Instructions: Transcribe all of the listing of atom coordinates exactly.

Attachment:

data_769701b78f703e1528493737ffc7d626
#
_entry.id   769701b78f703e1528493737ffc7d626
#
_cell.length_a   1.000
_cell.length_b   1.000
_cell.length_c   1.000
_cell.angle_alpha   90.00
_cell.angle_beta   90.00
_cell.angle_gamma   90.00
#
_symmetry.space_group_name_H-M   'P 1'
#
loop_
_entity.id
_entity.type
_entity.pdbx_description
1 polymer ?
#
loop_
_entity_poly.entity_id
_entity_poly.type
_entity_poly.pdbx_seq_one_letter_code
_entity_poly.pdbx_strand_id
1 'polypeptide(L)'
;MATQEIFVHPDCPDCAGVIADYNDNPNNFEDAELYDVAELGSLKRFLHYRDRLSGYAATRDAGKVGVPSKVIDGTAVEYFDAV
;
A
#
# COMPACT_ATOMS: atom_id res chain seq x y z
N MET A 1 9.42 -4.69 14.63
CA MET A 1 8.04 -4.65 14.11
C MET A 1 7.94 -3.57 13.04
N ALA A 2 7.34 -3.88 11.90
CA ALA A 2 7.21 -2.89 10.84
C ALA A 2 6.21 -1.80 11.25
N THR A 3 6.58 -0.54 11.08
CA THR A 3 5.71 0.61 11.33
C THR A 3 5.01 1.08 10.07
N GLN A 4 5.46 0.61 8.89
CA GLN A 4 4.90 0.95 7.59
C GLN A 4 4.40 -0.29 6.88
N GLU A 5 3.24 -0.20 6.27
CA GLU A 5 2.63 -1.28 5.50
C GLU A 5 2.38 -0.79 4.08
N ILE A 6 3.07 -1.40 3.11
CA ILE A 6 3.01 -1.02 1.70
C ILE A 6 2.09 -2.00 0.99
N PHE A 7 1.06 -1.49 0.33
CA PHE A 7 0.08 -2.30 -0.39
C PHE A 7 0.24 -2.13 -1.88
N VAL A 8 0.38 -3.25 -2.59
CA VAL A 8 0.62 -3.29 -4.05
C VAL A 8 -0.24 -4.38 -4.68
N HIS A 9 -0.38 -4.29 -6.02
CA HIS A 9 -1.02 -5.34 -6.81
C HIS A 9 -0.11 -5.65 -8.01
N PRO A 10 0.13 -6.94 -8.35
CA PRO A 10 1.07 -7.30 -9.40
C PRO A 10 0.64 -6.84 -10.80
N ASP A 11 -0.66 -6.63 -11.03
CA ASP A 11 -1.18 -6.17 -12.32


data_769701b78f703e1528493737ffc7d626
#
_entry.id   769701b78f703e1528493737ffc7d626
#
_cell.length_a   1.000
_cell.length_b   1.000
_cell.length_c   1.000
_cell.angle_alpha   90.00
_cell.angle_beta   90.00
_cell.angle_gamma   90.00
#
_symmetry.space_group_name_H-M   'P 1'
#
loop_
_entity.id
_entity.type
_entity.pdbx_description
1 polymer ?
#
loop_
_entity_poly.entity_id
_entity_poly.type
_entity_poly.pdbx_seq_one_letter_code
_entity_poly.pdbx_strand_id
1 'polypeptide(L)'
;MATQEIFVHPDCPDCAGVIADYNDNPNNFEDAELYDVAELGSLKRFLHYRDRLSGYAATRDAGKVGVPSKVIDGTAVEYFDAV
;
A
#
# COMPACT_ATOMS: atom_id res chain seq x y z
N MET A 1 9.42 -4.69 14.63
CA MET A 1 8.04 -4.65 14.11
C MET A 1 7.94 -3.57 13.04
N ALA A 2 7.34 -3.88 11.90
CA ALA A 2 7.21 -2.89 10.84
C ALA A 2 6.21 -1.80 11.25
N THR A 3 6.58 -0.54 11.08
CA THR A 3 5.71 0.61 11.33
C THR A 3 5.01 1.08 10.07
N GLN A 4 5.46 0.61 8.89
CA GLN A 4 4.90 0.95 7.59
C GLN A 4 4.40 -0.29 6.88
N GLU A 5 3.24 -0.20 6.27
CA GLU A 5 2.63 -1.28 5.50
C GLU A 5 2.38 -0.79 4.08
N ILE A 6 3.07 -1.40 3.11
CA ILE A 6 3.01 -1.02 1.70
C ILE A 6 2.09 -2.00 0.99
N PHE A 7 1.06 -1.49 0.33
CA PHE A 7 0.08 -2.30 -0.39
C PHE A 7 0.24 -2.13 -1.88
N VAL A 8 0.38 -3.25 -2.59
CA VAL A 8 0.62 -3.29 -4.05
C VAL A 8 -0.24 -4.38 -4.68
N HIS A 9 -0.38 -4.29 -6.02
CA HIS A 9 -1.02 -5.34 -6.81
C HIS A 9 -0.11 -5.65 -8.01
N PRO A 10 0.13 -6.94 -8.35
CA PRO A 10 1.07 -7.30 -9.40
C PRO A 10 0.64 -6.84 -10.80
N ASP A 11 -0.66 -6.63 -11.03
CA ASP A 11 -1.18 -6.17 -12.32